2. Nietzsche's ethics DO NOT lend themselves to nazism. Period. The idea of affirming positive difference is the POLAR OPPOSITE of nazism which denies is in the worst possible way. Even if the works get co-opted, the ethics DO NOT.

3. By explaining Nietzsche we're more likely to prevent co-option

4. This isn't intrinsic to Nietzsche.

5. EVEN IF Nietzsche's WORKS get co-opted, your ethics and advocacy that deny positive difference LITERALY ARE nazism.

6. My impact comes before yours. Loss of life is nothing in the face of a denial of life and the existential anguish that results from negating difference as an offense to you and your life. It's better to die joyously affirming life than live a half-life.

 

 

The cards I've had read against me are warrantless ranting by angry idiots that paged through Beyond Good and Evil, read the words "master", "slave" and "jew" and assumed Nietzsche was a nazi. This is a terrible and indeffensible argument.

 

And Nietzsche would have hated Hitler, I'm fairly certain. Hitler's 'philosophy' was the ultimate denial of life. Nazism is the perfect example of a denial of difference taken to its end point, the final solution is the worldly expression of a people moved by absolute nihilism.

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The logical end to this sillyness is not teaching Darwin, because Hitler got inspired by that shit too. Whoever brought this crap up needs to be banished from the community of thinking people and put on an island with some nazis, and talkie about Nietzsche.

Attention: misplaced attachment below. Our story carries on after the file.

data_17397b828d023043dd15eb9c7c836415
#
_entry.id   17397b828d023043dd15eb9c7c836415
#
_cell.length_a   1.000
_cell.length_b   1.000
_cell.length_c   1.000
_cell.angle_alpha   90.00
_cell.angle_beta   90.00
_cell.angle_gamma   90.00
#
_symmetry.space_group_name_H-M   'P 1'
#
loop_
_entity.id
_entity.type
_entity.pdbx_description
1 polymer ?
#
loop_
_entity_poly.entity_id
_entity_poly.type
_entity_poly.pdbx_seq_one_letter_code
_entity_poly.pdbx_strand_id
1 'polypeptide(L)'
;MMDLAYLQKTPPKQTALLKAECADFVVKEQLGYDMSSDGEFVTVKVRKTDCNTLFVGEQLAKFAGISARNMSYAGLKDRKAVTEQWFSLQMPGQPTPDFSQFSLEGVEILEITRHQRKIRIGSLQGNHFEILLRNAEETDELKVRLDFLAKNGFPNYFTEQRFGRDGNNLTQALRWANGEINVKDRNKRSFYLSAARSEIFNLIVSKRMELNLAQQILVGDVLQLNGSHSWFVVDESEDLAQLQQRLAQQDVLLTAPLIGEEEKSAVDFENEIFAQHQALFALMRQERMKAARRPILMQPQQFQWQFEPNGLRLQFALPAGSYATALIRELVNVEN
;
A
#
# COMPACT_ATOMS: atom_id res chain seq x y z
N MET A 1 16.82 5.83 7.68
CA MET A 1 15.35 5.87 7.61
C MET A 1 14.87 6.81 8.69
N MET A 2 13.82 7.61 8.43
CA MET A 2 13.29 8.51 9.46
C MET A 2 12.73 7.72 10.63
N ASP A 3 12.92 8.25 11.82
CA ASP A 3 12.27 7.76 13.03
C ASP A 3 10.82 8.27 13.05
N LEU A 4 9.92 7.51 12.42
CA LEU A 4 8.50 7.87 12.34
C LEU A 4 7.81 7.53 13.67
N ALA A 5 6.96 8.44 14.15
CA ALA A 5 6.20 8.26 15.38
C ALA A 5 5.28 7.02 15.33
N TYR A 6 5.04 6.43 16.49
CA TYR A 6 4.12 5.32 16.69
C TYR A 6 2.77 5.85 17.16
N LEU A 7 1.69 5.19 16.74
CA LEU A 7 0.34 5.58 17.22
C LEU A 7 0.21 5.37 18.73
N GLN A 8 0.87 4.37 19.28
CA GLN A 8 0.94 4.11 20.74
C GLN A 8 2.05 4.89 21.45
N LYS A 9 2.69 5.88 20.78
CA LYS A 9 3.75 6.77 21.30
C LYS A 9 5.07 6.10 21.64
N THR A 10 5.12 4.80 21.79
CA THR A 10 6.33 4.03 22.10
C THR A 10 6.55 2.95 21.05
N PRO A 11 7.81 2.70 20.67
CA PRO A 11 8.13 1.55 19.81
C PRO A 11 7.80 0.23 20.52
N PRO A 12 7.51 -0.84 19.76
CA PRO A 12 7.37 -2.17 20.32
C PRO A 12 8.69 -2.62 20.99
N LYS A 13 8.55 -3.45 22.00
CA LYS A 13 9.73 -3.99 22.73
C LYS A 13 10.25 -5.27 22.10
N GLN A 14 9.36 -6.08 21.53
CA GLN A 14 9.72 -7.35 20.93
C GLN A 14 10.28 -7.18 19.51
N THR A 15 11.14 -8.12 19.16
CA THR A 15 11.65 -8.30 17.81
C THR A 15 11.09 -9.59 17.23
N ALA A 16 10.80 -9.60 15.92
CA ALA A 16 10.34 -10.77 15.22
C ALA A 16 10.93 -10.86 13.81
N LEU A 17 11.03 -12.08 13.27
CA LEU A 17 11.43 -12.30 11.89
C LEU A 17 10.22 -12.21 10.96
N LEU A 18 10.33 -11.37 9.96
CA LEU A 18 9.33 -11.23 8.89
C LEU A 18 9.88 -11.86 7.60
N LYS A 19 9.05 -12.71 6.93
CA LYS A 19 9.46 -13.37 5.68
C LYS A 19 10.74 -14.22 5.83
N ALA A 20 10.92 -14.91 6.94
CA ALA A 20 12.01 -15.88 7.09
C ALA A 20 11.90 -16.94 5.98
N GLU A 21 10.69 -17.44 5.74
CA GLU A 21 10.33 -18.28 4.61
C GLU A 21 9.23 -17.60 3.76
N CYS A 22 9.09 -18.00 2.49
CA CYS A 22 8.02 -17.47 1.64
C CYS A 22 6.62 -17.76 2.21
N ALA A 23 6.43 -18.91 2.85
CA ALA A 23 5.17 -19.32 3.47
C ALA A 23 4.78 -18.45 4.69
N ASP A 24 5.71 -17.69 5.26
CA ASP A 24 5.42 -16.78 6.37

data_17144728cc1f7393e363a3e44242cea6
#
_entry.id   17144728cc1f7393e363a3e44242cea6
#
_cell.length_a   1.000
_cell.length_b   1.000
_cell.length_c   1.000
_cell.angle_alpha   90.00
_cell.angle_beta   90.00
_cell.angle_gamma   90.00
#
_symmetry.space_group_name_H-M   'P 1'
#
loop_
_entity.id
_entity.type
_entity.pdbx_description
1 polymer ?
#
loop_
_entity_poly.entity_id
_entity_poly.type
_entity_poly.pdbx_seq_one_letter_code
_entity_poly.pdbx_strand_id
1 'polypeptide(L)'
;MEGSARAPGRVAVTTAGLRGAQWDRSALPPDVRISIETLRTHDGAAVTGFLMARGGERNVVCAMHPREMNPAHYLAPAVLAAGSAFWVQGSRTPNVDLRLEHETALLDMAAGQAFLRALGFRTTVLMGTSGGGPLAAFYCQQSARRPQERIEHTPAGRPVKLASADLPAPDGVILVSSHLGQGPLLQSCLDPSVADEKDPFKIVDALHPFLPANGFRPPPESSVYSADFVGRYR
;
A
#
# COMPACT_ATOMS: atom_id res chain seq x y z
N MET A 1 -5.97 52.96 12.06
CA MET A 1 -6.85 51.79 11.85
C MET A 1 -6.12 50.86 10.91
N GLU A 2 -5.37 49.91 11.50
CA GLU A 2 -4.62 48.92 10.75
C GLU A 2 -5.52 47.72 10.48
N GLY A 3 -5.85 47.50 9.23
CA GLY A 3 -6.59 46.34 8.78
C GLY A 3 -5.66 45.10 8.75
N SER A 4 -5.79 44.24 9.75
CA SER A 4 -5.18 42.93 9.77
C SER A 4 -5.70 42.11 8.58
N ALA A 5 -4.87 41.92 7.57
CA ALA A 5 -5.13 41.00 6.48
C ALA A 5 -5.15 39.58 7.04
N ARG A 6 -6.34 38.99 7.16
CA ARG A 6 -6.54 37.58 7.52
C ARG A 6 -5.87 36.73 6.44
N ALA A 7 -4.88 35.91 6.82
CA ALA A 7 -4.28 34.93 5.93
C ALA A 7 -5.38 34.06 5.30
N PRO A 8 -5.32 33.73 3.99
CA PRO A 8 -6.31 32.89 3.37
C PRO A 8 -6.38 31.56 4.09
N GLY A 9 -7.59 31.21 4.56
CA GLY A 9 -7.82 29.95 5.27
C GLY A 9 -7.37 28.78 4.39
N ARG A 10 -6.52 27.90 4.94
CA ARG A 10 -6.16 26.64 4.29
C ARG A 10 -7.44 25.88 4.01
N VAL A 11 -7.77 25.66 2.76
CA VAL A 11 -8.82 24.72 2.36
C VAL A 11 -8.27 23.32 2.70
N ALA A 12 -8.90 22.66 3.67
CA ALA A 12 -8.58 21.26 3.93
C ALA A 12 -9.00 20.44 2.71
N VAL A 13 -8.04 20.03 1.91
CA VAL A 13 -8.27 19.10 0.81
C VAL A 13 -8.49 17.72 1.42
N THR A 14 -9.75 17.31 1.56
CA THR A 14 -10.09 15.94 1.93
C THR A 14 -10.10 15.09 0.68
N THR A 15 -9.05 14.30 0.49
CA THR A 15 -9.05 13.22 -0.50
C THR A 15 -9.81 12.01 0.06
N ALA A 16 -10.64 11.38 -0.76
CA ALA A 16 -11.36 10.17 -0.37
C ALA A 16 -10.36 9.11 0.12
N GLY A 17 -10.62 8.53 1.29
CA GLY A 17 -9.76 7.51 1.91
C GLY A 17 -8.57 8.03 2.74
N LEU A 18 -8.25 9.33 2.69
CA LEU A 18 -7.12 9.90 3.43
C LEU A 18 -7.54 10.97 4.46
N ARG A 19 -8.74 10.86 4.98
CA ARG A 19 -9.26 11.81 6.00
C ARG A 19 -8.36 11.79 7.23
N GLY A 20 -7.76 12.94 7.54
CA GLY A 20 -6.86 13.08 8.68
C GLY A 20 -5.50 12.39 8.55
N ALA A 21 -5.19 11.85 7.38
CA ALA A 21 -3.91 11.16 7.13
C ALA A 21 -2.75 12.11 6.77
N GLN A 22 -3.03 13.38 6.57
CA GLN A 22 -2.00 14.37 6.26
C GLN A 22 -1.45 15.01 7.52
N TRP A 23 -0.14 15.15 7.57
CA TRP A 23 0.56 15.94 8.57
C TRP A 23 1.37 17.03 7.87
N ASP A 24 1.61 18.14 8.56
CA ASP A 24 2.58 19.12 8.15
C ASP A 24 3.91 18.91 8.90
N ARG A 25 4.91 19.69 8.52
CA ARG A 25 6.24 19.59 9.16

AND to anyone who rearticulates or has said this stupid crap, I say this..."what you've just said is one of the most insanely idiotic things I have ever heard. At no point in your rambling, incoherent response were you even close to anything that could be considered a rational thought. Everyone in this room is now dumber for having listened to it. I award you no points, and may God have mercy on your soul."

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3-I believe a debate is to be had as to whether Nietzsche would actually agree with Hitler or not. Some of Hitler's actions most likely would not please Nietzsche, however I believe that if you look to Hitler's eventual goal it was to obtain the most power and achieve the highest level. in essence, to become der übermensch. I would contend that Hitler's actions were aimed at tossing aside weakness to make room for the strong, very similar to the goal Nietzsche appears to extend for humanity in the early sections of The Anti-Christ. This issue i believe is an empty handed debate, for it seems to me to rely on whether Nietzsche would look to the means used, or the ends desired for the level of Hitler's life.